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Bioethics Reflective Essay

January 8, 2019 in

  Reflective Essay

      In this essay I will explain why I chose to become a PA, and explain how the principles dignity, autonomy will guide me in practicing as a PA.

      Many years ago my mother was diagnosed with stage IV pancreatic cancer and it was a very difficult news for the whole family. We explored a second opinion but the diagnosis stayed the same. The doctor invited us to his office to discuss our options and answer our questions. One option given to her was chemotherapy and the other was to manage her pain until it was time for her to depart. My mother in law asked which treatment would he have chosen if his mother were in a similar situation. He shared his opinion and said “if it were my mother I would advise her not to undergo chemotherapy, since it would not increase her quality of life by much but would increase her suffering”. After hearing his advice and doing some research we discussed the options with the rest of our family. She decided she was not going to undergo chemotherapy, so we emotionally preparing ourselves to stand by her side, understanding that we had very little time together. From here on we spent every moment possible with her at home and at the hospital. During this time the hospital staff became like family to us. We received tremendous compassion and understanding from the nurses, PA’s, and doctors on staff. The care they provided for my mother in law and the support they gave to our family had a huge impact on us. It was this experience that allowed me to desire a career in the medical field, where I could be a part of a team that would provide compassionate care to their patients. After exploring the different professions I decided that the PA profession would be the career that would help me accomplish my goals. 

      In the PA profession you have the responsibility of diagnosing, constructing a plan, and providing treatment to your patient. One of the most important aspects of PA practice is building relationships with your patient’s. To build such a relationship it is important for a practicing PA is having respect for a patient’s dignity, and autonomy. During my mother in law’s hospital stays there were some things the nurses would do that caught my attention. For example they would always give her two gowns instead of one and never asked her to remove her hijab or her pants. She would wear one gown with the opening towards the front and the other with its opening towards the back. I found this to be very respectful because my mother in law was a religious muslim and very conservative. The illness stripped her of her normal life causing her to end up at the hospital for weeks at a time leading to limited freedom and frustration.This little act on part of the nurses made her feel more comfortable, respected and made her stays at the hospital a bit more tolerable. As PA’s we will be encountering patients with different life styles, cultures and backgrounds respecting their individualism is important in providing quality patient care. Treating a person with dignity can be expressed by respecting them as individuals and giving them importance(Kirk p. 202). Small acts on our part can have a big effect on our patients.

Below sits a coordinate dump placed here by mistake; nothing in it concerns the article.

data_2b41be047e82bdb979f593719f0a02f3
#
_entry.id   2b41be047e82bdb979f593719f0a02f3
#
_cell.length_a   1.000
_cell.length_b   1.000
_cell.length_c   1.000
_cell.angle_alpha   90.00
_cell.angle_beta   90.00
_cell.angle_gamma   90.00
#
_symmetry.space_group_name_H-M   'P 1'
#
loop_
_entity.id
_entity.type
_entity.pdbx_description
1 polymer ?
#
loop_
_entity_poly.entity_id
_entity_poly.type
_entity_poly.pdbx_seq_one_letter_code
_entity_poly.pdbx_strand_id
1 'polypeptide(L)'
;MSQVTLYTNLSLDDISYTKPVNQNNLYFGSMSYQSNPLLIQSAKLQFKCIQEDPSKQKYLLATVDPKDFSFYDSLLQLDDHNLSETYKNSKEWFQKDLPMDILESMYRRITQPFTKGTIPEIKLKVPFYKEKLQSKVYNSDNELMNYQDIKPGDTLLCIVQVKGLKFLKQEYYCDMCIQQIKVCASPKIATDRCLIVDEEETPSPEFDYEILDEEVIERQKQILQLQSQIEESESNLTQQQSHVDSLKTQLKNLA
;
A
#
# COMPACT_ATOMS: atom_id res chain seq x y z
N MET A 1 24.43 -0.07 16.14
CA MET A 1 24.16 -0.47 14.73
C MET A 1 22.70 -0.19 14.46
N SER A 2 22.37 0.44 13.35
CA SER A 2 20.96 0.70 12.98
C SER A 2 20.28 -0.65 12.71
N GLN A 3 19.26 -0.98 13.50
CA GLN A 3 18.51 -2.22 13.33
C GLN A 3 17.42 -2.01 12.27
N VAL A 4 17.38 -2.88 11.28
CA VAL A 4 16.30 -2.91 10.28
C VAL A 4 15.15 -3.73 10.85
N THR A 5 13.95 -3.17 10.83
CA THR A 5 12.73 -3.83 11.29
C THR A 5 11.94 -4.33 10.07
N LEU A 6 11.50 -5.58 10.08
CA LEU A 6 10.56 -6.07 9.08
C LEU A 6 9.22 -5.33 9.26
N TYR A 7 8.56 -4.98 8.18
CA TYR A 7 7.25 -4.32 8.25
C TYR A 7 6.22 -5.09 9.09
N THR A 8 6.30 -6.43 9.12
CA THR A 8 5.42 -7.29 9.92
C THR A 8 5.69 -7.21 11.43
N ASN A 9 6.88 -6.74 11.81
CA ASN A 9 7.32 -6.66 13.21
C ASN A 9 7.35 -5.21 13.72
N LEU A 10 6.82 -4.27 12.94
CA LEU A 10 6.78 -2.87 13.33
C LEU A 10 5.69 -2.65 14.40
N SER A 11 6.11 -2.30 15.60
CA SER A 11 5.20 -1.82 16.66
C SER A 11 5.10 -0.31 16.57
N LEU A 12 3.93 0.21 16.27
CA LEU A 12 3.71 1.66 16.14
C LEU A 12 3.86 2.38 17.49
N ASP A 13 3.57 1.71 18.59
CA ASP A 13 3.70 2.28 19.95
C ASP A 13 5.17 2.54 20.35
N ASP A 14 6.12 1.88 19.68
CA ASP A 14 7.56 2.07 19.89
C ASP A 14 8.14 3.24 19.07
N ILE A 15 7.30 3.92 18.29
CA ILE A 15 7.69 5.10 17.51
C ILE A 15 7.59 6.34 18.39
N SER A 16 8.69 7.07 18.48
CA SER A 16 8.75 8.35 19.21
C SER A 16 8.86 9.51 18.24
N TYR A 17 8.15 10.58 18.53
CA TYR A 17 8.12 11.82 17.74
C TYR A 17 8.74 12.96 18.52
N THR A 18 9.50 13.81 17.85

Next in practice I plan to respect my patient’s autonomy and this requires me to allow the patient to stay in control of  the acts, situations and decisions that concerns them (Yeo, Moorhouse & Dalziel p.104). As PA’s we will be at the front line to break news to our patients and how this news is communicated may influence the decision they make. To promote autonomy I will be be clear and honest about information that is given to my patients including any harms or benefits that they may endure. I will make an honest attempt to clear any misconceptions and provide them with any outside resources in the case that our institution can not provide the most beneficial treatment. In the case that the patient’s decision seems questionable I will explore what the underlying causes may be. Giving the patients all the tools they need to make an informed consent will allow the patient to make an autonomous decision. 

      In conclusion I explained why I chose to become a PA and, how the principles dignity, and autonomy will guide my practice in the future.


Kirk, T, (2014), Staying at Home: Risk, Accommodations, and Ethics in Hospice Care. Journal 

of Hospice and Pallative Nursing, 16(4), pp. 200-205

Sulmasy, D. P. (2013). The varieties of human dignity: a logical and conceptual analysis

Medicine, Health Care and Philosophy, 16(4), 937-944. doi:10.1007/s11019-012-9400-1

Yeo, M., & Moorhouse A. (2010). Beneficence. In Yeo, M., Moorhouse A., Khan P., & Rodney, P. (Eds.), Concepts and Cases in Nursing Ethics. [3rd edition] (pp. 103-116). 

Ontario, Canada: Broadview Press.

Yeo, M., Moorhouse A., & Dalziel, J., (2010). Autonomy. In Yeo, M., Moorhouse A., Khan P., & Rodney, P. (Eds.), Concepts and Cases in Nursing Ethics. [3rd edition] (pp. 91-97, 103-109). Ontario, Canada: Broadview Press.